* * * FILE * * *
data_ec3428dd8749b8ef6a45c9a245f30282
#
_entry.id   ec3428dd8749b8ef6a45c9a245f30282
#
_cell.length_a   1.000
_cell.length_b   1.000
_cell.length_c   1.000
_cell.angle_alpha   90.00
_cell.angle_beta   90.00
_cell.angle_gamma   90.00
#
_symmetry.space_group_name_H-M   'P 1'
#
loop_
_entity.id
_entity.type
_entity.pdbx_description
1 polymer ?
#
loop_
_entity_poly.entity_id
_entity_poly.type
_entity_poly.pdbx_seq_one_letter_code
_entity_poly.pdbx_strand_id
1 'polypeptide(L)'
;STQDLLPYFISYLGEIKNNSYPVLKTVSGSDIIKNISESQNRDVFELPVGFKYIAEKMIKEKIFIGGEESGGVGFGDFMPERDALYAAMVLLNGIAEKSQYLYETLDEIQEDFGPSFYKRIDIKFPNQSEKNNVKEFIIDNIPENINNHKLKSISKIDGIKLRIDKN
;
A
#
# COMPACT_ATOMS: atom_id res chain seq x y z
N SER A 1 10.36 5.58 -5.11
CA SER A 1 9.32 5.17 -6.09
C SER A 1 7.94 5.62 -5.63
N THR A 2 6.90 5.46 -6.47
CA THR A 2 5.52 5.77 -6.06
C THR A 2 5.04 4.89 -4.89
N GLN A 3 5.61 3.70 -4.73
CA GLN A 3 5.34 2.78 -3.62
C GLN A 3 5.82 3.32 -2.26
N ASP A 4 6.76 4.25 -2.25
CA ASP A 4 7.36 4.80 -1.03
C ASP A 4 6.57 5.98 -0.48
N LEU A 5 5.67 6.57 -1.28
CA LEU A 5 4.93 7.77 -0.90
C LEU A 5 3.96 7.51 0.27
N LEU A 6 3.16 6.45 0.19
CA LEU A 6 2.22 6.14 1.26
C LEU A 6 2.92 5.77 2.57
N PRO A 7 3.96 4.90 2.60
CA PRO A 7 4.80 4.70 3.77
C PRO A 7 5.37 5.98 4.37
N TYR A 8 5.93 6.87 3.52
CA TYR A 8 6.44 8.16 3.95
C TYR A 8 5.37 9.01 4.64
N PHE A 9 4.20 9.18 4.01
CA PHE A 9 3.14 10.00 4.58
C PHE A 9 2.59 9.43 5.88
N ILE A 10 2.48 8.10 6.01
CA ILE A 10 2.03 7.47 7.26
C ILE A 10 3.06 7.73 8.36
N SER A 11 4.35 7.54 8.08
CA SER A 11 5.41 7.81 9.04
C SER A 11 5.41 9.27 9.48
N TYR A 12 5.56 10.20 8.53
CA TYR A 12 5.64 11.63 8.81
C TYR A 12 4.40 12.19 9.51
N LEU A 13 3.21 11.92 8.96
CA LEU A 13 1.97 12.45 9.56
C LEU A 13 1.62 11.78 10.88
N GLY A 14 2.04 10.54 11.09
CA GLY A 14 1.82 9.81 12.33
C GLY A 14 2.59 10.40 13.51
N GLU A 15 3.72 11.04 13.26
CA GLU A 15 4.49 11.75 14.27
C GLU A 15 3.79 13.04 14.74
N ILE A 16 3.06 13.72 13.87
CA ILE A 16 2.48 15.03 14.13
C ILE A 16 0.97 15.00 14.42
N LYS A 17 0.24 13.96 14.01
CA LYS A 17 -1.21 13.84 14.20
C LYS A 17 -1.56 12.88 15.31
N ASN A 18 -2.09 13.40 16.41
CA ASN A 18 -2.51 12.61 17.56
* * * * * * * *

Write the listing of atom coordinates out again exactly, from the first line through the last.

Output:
data_ec3428dd8749b8ef6a45c9a245f30282
#
_entry.id   ec3428dd8749b8ef6a45c9a245f30282
#
_cell.length_a   1.000
_cell.length_b   1.000
_cell.length_c   1.000
_cell.angle_alpha   90.00
_cell.angle_beta   90.00
_cell.angle_gamma   90.00
#
_symmetry.space_group_name_H-M   'P 1'
#
loop_
_entity.id
_entity.type
_entity.pdbx_description
1 polymer ?
#
loop_
_entity_poly.entity_id
_entity_poly.type
_entity_poly.pdbx_seq_one_letter_code
_entity_poly.pdbx_strand_id
1 'polypeptide(L)'
;STQDLLPYFISYLGEIKNNSYPVLKTVSGSDIIKNISESQNRDVFELPVGFKYIAEKMIKEKIFIGGEESGGVGFGDFMPERDALYAAMVLLNGIAEKSQYLYETLDEIQEDFGPSFYKRIDIKFPNQSEKNNVKEFIIDNIPENINNHKLKSISKIDGIKLRIDKN
;
A
#
# COMPACT_ATOMS: atom_id res chain seq x y z
N SER A 1 10.36 5.58 -5.11
CA SER A 1 9.32 5.17 -6.09
C SER A 1 7.94 5.62 -5.63
N THR A 2 6.90 5.46 -6.47
CA THR A 2 5.52 5.77 -6.06
C THR A 2 5.04 4.89 -4.89
N GLN A 3 5.61 3.70 -4.73
CA GLN A 3 5.34 2.78 -3.62
C GLN A 3 5.82 3.32 -2.26
N ASP A 4 6.76 4.25 -2.25
CA ASP A 4 7.36 4.80 -1.03
C ASP A 4 6.57 5.98 -0.48
N LEU A 5 5.67 6.57 -1.28
CA LEU A 5 4.93 7.77 -0.90
C LEU A 5 3.96 7.51 0.27
N LEU A 6 3.16 6.45 0.19
CA LEU A 6 2.22 6.14 1.26
C LEU A 6 2.92 5.77 2.57
N PRO A 7 3.96 4.90 2.60
CA PRO A 7 4.80 4.70 3.77
C PRO A 7 5.37 5.98 4.37
N TYR A 8 5.93 6.87 3.52
CA TYR A 8 6.44 8.16 3.95
C TYR A 8 5.37 9.01 4.64
N PHE A 9 4.20 9.18 4.01
CA PHE A 9 3.14 10.00 4.58
C PHE A 9 2.59 9.43 5.88
N ILE A 10 2.48 8.10 6.01
CA ILE A 10 2.03 7.47 7.26
C ILE A 10 3.06 7.73 8.36
N SER A 11 4.35 7.54 8.08
CA SER A 11 5.41 7.81 9.04
C SER A 11 5.41 9.27 9.48
N TYR A 12 5.56 10.20 8.53
CA TYR A 12 5.64 11.63 8.81
C TYR A 12 4.40 12.19 9.51
N LEU A 13 3.21 11.92 8.96
CA LEU A 13 1.97 12.45 9.56
C LEU A 13 1.62 11.78 10.88
N GLY A 14 2.04 10.54 11.09
CA GLY A 14 1.82 9.81 12.33
C GLY A 14 2.59 10.40 13.51
N GLU A 15 3.72 11.04 13.26
CA GLU A 15 4.49 11.75 14.27
C GLU A 15 3.79 13.04 14.74
N ILE A 16 3.06 13.72 13.87
CA ILE A 16 2.48 15.03 14.13
C ILE A 16 0.97 15.00 14.42
N LYS A 17 0.24 13.96 14.01
CA LYS A 17 -1.21 13.84 14.20
C LYS A 17 -1.56 12.88 15.31
N ASN A 18 -2.09 13.40 16.41
CA ASN A 18 -2.51 12.61 17.56